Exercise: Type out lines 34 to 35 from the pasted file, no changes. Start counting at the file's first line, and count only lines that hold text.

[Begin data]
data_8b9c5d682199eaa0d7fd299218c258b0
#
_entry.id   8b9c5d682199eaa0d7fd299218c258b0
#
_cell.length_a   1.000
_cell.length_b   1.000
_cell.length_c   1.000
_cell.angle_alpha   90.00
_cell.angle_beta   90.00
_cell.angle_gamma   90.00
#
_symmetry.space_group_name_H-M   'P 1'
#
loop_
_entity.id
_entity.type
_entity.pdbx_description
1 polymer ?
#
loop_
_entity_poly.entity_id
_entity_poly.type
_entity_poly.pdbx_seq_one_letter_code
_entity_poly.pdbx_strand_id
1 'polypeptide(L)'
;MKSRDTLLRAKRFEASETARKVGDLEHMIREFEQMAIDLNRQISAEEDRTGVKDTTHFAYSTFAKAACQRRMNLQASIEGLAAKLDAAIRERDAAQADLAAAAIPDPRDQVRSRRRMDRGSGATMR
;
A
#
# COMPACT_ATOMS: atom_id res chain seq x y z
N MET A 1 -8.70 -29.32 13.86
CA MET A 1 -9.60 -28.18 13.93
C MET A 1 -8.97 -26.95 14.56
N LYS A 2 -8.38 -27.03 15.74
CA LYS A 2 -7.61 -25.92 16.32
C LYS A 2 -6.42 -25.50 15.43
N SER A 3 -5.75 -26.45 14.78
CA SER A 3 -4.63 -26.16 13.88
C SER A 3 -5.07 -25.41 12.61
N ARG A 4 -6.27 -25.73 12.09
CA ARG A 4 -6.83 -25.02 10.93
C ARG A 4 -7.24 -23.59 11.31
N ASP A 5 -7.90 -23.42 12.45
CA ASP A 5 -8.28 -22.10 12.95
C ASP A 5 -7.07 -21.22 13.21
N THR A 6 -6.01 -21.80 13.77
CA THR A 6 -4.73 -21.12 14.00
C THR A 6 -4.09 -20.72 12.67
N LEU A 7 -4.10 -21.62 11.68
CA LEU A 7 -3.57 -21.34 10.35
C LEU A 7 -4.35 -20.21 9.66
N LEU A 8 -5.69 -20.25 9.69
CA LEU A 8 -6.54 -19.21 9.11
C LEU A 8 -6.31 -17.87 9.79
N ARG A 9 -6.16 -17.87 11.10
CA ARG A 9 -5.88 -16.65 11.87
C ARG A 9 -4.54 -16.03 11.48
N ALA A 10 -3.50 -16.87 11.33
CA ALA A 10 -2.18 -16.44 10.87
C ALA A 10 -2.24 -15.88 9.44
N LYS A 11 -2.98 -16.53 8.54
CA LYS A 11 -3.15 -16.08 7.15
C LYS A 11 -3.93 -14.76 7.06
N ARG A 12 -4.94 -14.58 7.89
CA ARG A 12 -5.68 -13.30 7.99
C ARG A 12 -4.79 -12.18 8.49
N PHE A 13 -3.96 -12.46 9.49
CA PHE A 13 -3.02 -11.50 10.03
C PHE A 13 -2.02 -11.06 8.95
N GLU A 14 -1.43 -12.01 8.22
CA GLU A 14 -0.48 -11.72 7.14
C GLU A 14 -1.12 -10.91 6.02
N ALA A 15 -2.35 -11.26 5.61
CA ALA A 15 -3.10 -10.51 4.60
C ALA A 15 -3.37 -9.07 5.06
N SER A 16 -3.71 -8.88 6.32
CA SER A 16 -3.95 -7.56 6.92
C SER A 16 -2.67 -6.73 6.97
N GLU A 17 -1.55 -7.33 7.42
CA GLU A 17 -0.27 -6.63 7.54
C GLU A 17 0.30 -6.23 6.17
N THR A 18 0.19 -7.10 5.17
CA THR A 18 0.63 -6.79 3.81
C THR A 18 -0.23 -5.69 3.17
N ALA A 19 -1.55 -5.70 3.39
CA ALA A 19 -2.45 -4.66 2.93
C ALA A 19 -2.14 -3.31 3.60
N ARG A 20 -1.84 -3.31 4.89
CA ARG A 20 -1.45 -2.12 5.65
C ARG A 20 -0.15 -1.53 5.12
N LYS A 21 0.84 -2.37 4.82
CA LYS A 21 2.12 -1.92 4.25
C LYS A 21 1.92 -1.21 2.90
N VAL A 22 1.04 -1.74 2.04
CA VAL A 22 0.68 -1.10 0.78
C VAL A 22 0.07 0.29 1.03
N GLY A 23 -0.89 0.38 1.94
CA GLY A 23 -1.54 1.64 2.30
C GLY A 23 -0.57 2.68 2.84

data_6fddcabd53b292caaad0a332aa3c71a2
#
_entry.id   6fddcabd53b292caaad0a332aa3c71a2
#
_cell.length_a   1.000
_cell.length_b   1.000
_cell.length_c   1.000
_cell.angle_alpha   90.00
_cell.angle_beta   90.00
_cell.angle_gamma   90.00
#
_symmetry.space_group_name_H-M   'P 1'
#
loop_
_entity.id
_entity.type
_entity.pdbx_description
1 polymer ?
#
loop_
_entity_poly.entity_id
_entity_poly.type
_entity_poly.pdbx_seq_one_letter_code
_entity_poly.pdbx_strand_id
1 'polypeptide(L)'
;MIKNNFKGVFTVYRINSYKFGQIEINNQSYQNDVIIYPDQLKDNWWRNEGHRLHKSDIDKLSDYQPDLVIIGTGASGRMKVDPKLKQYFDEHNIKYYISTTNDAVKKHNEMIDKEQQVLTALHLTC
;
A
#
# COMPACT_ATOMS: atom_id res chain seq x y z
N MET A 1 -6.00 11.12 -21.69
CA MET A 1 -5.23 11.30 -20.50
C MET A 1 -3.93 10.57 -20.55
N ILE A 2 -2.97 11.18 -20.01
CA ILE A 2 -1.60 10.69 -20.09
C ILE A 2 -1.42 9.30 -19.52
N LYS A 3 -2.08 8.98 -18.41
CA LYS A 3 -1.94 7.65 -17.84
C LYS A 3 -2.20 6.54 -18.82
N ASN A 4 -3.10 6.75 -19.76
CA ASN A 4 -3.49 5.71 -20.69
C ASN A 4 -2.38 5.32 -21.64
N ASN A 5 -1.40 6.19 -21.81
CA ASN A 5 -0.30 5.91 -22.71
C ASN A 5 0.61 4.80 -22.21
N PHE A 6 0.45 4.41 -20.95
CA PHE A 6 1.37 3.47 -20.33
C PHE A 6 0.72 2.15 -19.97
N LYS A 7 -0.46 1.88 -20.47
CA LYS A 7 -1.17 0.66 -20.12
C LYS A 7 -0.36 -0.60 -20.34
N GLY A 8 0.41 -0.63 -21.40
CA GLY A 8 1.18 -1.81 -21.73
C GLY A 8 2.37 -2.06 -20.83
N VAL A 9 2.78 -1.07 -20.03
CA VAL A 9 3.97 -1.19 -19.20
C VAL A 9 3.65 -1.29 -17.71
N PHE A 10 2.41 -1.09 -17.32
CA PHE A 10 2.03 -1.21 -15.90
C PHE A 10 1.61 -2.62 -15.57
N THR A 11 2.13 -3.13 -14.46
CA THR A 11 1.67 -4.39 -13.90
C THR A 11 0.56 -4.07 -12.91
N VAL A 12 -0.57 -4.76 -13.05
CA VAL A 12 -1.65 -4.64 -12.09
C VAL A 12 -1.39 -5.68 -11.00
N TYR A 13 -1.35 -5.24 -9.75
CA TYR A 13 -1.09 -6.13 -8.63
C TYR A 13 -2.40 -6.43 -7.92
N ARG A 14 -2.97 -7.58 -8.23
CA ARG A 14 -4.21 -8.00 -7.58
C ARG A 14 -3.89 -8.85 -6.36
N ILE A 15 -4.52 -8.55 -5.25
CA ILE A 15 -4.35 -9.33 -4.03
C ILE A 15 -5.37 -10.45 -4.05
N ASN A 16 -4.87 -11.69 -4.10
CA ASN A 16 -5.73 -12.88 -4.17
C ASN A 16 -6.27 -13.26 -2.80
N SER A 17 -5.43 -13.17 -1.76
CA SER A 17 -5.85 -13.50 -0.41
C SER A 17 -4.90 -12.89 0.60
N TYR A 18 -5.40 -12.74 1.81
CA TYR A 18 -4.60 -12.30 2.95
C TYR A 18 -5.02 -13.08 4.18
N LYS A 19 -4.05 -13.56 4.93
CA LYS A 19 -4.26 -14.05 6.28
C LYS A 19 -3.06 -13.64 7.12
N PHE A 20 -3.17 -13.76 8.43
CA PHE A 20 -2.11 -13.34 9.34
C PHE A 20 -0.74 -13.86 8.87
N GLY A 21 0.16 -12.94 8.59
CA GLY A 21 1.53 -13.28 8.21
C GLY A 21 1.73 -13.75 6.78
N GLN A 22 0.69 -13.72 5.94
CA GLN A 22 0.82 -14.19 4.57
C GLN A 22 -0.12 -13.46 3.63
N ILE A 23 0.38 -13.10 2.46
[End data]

N LYS A 2 -8.38 -27.03 15.74
CA LYS A 2 -7.61 -25.92 16.32